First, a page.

OK, OK, we’ll cut to the chase. No-one is pretending “Power Play” is anything other than a rollicking action show. There’s really not a whole lot more under the surface here than that. But damn is it ever a good one. Michael Piller seemed to think this was a hollow, empty and effectively mediocre outing, but even if it’s not as openly provocative as Star Trek: The Next Generation can get on its best days, that doesn’t mean there isn’t a whole lot to love in “Power Play”.
The first obvious thing to say about it is that it’s plainly an actor showcase episode, and it’s very probably the best damn actor showcase episode this show ever does. It takes three of the best talents out of an already preternaturally talented cast, Marina Sirtis, Brent Spiner and Colm Meaney (and with the utmost respect to the other actors, all of whom I deeply adore, they are) and just lets them run completely wild for 45 minutes: Because of them (as well as the episode’s ample direction that works seamlessly with them), this never for one moment stops being positively gripping. Marina Sirtis is obviously the biggest draw here, and this is the moment she’s finally, at long, long last, allowed to come into her own and show us what she’s truly capable of. Now she finally has the chance to play the imperious hardass she’s always wanted to, and she absolutely owns and relishes every ounce and every second of it. As much as Marina Sirtis will say she appreciated and respected Deanna Troi’s empathy as a virtue and as an acting challenge, there’s just no way she’s not having a total blast here. We’re frankly sorry when it’s all over.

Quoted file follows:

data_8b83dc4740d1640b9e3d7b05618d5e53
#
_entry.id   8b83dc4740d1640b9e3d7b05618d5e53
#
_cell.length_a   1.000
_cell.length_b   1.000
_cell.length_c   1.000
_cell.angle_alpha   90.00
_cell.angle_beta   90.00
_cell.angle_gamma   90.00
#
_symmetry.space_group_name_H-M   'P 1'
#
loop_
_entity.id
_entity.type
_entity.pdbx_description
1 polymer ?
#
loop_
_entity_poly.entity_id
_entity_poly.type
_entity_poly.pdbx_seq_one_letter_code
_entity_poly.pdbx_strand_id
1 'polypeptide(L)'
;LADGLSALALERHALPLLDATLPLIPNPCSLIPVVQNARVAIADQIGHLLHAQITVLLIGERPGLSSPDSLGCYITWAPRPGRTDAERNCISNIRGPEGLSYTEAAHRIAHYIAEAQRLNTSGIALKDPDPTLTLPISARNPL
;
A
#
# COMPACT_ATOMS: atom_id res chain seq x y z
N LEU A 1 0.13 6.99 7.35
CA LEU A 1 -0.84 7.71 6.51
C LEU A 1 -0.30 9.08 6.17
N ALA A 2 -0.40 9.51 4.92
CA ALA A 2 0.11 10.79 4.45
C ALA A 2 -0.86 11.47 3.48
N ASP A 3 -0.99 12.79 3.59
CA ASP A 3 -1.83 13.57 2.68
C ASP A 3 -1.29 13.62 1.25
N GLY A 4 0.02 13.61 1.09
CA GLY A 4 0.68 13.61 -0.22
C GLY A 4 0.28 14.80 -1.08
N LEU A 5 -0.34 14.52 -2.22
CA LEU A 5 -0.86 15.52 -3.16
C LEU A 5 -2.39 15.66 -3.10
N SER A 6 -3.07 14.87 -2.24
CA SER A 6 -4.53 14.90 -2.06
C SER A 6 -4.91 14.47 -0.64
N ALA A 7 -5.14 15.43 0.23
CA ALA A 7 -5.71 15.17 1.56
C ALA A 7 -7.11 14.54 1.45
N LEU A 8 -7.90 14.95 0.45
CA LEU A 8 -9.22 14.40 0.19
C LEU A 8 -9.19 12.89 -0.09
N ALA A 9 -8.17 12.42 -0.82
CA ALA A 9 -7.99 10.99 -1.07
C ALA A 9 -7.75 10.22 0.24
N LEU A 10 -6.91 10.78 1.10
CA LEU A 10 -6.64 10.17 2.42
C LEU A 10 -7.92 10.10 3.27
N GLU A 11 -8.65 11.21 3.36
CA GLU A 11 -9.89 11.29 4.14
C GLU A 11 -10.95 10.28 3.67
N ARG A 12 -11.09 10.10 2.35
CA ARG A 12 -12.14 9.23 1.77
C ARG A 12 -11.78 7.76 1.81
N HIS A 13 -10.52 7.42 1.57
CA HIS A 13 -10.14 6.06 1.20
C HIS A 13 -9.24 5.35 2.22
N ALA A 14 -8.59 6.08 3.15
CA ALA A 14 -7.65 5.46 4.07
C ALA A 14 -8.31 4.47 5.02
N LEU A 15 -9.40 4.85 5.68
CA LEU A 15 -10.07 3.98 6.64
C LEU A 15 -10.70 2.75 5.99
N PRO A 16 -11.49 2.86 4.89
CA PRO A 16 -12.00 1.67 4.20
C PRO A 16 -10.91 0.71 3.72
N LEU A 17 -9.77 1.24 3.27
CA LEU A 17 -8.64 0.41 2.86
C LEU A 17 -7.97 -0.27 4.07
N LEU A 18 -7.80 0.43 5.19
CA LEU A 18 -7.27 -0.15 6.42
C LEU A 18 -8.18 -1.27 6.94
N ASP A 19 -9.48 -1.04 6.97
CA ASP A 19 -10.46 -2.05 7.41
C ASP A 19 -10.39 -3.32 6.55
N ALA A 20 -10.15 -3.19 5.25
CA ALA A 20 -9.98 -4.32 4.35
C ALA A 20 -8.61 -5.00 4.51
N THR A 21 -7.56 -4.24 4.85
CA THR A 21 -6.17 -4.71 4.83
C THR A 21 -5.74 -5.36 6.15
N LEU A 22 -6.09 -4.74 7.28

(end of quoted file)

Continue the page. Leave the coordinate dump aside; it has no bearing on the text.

Colm Meaney gets to show off his range a little differently. His character starts off more of the muscle of the team and he’s perfectly capable of playing a hardened hired thug archetype, but the scripts give him these little moments where Miles’ personality starts to reassert itself a bit, possibly because it’s his technical know-how that’s crucial to the convicts’ plot. This I suppose makes him probably the most interesting of the three from a character development standpoint, and Meaney’s good at working his material so the little flashes of Miles come across as warped, twisted distortions rather than moments of actual sympathy: Even though he may superficially appear to have more dimensions than his co-conspirators, he’s still very much a hardened heel and we’re meant to never lose site of that. Brent Spiner, meanwhile, is just absolutely fucking terrifying: He’s back in his element playing a psychopath, but this is still a true challenge for him, as he has to make sure his character here isn’t too reminiscent of Lore (something Spiner often admits and comments on when talking about this episode). Of course, he succeeds well beyond the point of comfort.
As much as this is unquestionably Sirtis, Spiner and Meaney’s hour, the rest of the cast do get some important bits.…